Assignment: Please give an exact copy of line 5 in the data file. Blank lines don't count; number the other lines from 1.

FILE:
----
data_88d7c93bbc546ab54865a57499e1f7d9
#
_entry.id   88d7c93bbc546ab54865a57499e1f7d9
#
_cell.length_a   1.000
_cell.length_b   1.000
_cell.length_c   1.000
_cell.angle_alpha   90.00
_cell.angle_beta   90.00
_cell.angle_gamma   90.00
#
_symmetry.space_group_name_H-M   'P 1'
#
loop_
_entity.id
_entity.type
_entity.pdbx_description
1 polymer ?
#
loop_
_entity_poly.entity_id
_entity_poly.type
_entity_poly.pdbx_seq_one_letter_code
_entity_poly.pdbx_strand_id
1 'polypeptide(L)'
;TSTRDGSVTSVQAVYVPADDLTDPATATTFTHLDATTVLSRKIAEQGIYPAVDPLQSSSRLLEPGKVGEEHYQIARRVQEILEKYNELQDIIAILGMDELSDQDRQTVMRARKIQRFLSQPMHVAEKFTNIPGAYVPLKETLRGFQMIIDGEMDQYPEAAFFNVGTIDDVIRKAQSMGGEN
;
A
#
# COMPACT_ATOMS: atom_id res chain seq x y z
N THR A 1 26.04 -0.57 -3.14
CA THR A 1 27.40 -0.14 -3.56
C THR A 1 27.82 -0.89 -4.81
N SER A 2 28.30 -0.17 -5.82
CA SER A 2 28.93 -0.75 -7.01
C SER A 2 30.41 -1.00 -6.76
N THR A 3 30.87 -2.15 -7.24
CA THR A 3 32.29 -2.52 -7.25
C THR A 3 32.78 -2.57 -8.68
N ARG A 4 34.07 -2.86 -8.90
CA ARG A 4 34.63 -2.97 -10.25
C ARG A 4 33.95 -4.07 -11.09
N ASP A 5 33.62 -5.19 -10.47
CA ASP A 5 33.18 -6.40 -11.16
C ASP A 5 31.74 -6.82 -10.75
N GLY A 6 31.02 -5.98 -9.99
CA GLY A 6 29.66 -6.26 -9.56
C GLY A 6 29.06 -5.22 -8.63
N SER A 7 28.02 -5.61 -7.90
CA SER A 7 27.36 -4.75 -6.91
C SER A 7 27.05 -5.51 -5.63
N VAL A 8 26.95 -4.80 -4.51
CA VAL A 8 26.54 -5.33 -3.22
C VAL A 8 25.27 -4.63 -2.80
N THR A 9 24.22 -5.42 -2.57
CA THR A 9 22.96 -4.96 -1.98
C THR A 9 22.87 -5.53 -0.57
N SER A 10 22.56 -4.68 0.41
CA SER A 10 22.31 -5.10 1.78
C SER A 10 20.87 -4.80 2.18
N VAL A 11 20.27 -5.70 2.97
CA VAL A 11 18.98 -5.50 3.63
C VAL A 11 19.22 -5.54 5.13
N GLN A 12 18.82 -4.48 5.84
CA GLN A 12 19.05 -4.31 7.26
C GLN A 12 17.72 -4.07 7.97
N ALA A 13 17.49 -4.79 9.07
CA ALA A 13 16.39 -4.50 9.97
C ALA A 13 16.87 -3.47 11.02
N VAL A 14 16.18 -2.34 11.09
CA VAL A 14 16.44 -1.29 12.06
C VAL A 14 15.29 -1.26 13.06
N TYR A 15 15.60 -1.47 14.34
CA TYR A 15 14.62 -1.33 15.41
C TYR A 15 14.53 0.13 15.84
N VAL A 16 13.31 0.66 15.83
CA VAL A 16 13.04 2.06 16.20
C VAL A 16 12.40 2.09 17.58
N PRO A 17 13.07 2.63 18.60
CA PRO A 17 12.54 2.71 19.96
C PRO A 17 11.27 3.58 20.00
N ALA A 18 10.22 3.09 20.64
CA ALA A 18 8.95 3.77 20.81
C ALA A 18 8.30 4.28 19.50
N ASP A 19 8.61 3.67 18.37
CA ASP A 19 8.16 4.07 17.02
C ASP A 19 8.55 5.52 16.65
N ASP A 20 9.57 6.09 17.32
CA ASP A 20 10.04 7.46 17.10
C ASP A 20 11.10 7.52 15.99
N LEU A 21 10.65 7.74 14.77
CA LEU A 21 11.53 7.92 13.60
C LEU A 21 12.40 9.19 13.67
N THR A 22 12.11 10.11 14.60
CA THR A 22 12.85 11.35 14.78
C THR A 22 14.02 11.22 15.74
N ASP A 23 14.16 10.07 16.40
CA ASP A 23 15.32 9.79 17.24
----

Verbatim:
_cell.length_a   1.000